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A Contrasting Result About the Etiologies of Non-traumatic Coma in A Referral Hospital in Ethiopia
Toxic and metabolic causes were identified to be the commonest causes of coma in a hospital in a developing country.
By Ermias Greffie
Dec. 21, 2015

Toxic and metabolic causes were identified to be the commonest causes of coma in a hospital in a developing country. The chance of survival was very low once a patient was admitted in the hospital with any sort of non-traumatic coma. This was the result of a poor medical infrastructure, including ICU care to support these critically ill patients.

Figure: A comatose patient being treated in the ICU

In a recent study by Dr. Mohamed A. Mohamed and his team etiologies of coma presenting without a focal neurologic deficit, mainly toxic and metabolic causes were the most common causes of non-traumatic coma, which was in contrast to most of the studies in both developed and interestingly other developing countries, which showed especially stroke to be the most common cause. In this study poisoning and metabolic coma due to organ failure was even more common than the expected infectious causes.

The mortality rate of this study was in fact the highest among similar studies. Dr. Mohamed continues "It is so unfortunate given the fact that most of these patients had reversible causes of coma. This is most likely due to the lack of resources in developing countries like Ethiopia. This lack of resource was evident by lack of drugs like antidotes for organophosphate and dialysis. This has resulted in higher mortality in our set up since these etiologies of coma are most probably treated very well in developed countries. With the continuous development of the medical care in developing countries, this high mortality of coma may decrease in the future."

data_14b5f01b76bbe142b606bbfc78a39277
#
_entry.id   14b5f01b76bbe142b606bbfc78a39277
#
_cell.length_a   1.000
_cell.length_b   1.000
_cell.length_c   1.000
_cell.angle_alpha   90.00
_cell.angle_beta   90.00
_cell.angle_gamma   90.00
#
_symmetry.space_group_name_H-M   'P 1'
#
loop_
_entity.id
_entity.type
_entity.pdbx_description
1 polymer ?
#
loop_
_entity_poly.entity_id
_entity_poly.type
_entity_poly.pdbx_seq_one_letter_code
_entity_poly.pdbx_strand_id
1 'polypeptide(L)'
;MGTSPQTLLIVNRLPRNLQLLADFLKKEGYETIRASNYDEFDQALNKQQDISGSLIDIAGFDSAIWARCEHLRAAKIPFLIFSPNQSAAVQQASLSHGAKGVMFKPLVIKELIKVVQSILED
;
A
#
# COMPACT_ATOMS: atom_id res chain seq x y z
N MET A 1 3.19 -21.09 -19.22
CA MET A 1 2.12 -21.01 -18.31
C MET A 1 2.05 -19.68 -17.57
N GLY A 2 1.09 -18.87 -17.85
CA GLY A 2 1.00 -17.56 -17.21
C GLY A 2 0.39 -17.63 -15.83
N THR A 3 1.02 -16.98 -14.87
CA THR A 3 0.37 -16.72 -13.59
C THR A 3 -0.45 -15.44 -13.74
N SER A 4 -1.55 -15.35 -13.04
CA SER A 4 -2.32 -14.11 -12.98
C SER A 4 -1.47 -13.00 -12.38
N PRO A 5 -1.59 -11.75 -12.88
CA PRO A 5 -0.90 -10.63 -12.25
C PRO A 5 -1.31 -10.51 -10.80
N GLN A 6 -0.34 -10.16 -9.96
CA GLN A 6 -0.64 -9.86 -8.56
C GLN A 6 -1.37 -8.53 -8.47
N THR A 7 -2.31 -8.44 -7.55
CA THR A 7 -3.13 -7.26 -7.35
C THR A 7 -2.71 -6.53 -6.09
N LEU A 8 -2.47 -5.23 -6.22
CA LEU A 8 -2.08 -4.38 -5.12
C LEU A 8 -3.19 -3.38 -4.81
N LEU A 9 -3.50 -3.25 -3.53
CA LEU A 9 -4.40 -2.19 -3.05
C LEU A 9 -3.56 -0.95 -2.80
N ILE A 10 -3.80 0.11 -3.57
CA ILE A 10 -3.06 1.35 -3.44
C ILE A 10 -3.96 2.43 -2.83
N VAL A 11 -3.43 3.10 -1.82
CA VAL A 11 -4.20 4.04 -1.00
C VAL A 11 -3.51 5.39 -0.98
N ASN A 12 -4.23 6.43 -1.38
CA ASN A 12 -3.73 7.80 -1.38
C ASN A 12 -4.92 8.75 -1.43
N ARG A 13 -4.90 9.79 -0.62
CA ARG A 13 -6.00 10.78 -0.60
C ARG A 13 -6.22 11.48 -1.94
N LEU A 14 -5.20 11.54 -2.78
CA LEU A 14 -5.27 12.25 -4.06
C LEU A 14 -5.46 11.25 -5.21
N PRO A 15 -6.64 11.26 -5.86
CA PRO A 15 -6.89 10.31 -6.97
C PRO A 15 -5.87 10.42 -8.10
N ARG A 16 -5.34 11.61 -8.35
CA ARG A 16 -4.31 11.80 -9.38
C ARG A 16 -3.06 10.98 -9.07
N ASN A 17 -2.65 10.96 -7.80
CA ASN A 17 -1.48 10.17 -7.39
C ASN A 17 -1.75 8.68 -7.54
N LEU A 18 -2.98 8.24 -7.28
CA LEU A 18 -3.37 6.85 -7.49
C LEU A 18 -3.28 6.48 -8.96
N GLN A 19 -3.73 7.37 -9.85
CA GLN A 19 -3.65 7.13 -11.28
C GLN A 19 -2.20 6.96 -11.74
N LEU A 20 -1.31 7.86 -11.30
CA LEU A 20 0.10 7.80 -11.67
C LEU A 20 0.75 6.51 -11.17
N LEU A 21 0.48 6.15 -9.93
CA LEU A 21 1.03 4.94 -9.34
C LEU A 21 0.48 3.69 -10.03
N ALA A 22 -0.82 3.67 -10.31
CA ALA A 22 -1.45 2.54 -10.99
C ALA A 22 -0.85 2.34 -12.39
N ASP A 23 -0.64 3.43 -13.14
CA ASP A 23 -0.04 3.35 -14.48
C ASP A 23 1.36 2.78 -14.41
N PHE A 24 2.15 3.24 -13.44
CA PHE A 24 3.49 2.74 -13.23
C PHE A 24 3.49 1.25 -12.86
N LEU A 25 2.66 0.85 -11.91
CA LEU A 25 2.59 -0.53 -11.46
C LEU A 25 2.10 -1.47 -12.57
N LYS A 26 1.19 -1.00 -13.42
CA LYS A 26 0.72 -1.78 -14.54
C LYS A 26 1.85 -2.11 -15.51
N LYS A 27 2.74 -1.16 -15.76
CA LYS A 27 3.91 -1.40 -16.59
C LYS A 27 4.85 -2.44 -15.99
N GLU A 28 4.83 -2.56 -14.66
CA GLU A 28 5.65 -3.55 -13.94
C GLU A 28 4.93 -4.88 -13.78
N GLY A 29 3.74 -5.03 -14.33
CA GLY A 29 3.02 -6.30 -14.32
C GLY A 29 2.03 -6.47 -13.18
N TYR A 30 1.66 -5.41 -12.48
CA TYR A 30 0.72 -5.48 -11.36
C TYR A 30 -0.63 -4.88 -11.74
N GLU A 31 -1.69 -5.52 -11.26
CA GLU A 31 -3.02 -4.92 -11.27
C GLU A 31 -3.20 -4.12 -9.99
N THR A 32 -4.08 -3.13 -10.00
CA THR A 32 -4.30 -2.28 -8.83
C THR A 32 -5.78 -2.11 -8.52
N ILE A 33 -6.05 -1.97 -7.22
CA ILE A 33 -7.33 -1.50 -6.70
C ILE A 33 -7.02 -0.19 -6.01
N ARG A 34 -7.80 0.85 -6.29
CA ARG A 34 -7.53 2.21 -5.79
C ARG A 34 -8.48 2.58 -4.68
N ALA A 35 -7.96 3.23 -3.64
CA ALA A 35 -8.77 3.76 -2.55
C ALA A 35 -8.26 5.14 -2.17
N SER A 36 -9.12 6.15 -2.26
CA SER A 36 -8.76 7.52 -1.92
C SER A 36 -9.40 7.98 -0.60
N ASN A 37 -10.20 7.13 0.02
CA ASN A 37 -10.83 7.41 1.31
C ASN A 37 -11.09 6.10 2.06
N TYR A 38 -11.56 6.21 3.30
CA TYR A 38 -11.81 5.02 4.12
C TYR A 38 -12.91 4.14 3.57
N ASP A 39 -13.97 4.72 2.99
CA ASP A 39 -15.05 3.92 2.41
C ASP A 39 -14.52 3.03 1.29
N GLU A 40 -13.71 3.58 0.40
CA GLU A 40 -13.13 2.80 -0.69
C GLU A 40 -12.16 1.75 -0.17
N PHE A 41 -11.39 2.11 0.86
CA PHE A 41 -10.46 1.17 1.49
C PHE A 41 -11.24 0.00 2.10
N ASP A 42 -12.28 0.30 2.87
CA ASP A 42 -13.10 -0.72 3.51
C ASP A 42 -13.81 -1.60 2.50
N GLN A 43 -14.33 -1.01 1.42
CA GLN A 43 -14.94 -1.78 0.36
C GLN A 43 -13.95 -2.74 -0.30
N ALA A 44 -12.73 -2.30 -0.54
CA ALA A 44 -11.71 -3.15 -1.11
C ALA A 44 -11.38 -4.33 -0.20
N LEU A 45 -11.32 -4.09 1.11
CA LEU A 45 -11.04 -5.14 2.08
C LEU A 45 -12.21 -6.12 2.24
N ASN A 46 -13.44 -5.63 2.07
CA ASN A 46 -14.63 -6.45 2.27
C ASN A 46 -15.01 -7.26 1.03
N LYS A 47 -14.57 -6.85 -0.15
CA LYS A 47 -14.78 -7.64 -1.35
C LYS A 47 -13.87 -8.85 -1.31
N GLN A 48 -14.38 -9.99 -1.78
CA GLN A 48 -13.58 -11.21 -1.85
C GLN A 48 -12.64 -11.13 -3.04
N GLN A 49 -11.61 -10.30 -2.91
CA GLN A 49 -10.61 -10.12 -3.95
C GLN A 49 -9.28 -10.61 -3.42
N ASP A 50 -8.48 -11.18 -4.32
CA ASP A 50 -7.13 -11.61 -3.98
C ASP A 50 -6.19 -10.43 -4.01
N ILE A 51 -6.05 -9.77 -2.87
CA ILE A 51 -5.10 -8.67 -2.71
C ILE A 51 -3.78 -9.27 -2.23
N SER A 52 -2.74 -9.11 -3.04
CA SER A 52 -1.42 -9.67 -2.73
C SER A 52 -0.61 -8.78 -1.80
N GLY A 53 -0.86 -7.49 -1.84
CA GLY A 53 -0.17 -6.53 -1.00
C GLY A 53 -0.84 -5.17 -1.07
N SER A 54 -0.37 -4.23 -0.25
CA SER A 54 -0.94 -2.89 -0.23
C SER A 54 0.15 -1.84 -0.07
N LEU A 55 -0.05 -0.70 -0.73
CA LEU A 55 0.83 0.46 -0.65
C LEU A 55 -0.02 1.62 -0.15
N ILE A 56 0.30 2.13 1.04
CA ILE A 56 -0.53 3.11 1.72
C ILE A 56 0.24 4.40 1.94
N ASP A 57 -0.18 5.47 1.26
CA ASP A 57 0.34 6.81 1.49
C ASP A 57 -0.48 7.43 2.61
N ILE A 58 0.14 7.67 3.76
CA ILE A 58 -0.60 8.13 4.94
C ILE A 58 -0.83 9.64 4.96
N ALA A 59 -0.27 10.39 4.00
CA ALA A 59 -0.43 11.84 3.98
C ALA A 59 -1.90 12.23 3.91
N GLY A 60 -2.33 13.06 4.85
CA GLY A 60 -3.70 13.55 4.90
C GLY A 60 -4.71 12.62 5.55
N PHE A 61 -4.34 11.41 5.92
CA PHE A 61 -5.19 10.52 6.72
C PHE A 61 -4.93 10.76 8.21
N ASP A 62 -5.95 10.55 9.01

Mohamed highlights "underlying medical illnesses like diabetes, hypertension, CKD and HIV were in fact not uncommon in these patients. Inadequate and/or lack of resource to treatment of these conditions might contribute to the development of conditions like uremia, which are not usually treated in developing countries"

Finally, the team recommended that hospital service in developing countries should be well equipped to diagnose and treat this life-threatening medical illness.

Authors:
Mohamed A. Mohamed, Internist, Department of Internal Medicine, University of Gondar
Nebiyu Bekele, neurologist, Department of Internal Medicine, University of Gondar
Ermias Diro, PHD, Internist, Department of Internal Medicine, University of Gondar
Ermias Shenkutie Greffie, Internist, Department of Internal Medicine, University of Gondar
Timothy Landers, PHD, school of Nursing, The Ohio state University
Helen Gebremedhin, Resident, Department of Internal Medicine, University of Gondar
Murad Mohamed, Resident, Department of Internal Medicine, University of Gondar
Habtewold Shibiru, Resident, Department of Internal Medicine, University of Gondar
Omer Abdu, Resident, Department of Internal Medicine, University of Gondar
Tesfaye Yusuf, Resident, Department of Internal Medicine, University of Gondar

Paper link:
http://www.sciencepublishinggroup.com/journal/paperinfo?journalid=151&doi=10.11648/j.cmr.20150406.16

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